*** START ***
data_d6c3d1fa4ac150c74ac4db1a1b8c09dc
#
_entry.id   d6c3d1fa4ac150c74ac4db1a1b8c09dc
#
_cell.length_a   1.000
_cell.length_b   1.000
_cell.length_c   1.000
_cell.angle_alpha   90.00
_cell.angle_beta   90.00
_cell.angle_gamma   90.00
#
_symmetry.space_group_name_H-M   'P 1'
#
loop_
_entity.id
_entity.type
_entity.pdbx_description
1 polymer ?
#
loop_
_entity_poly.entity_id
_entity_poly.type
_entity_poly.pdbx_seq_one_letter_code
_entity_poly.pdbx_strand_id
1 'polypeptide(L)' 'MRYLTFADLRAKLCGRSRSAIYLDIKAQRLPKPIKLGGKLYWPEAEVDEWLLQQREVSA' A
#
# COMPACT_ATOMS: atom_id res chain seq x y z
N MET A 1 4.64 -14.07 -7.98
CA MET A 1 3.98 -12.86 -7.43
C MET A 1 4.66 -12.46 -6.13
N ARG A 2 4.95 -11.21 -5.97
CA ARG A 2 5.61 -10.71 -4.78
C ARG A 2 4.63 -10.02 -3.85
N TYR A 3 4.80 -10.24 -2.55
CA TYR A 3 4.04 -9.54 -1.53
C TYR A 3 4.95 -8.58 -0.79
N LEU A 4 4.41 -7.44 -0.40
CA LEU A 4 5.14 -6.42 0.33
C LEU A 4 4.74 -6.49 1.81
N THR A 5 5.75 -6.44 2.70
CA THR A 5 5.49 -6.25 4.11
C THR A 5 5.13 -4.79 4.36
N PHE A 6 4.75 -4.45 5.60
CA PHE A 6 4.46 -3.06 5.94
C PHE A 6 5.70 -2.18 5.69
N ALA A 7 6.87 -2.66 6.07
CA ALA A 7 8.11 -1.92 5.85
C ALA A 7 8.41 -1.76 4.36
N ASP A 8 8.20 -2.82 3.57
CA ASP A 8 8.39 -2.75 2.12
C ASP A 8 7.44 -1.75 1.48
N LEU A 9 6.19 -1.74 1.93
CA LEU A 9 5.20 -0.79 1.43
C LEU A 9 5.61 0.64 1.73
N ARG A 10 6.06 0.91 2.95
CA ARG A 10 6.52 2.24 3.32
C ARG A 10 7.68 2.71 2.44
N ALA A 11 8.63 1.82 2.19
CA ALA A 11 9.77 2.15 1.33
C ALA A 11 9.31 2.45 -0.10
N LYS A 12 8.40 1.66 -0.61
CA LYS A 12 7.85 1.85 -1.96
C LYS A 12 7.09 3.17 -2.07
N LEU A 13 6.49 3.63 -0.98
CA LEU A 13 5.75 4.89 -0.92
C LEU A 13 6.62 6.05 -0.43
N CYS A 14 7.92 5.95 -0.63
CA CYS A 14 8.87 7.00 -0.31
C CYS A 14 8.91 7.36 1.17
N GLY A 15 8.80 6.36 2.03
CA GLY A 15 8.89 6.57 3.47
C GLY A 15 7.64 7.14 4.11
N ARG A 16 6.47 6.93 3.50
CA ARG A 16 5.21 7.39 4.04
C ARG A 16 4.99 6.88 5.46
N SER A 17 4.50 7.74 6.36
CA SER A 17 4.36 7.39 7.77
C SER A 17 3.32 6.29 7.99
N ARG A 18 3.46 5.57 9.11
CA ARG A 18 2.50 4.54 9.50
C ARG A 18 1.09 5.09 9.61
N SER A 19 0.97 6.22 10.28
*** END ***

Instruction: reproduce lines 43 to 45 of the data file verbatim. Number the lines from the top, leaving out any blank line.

N PHE A 6 4.75 -4.45 5.60
CA PHE A 6 4.46 -3.06 5.94
C PHE A 6 5.70 -2.18 5.69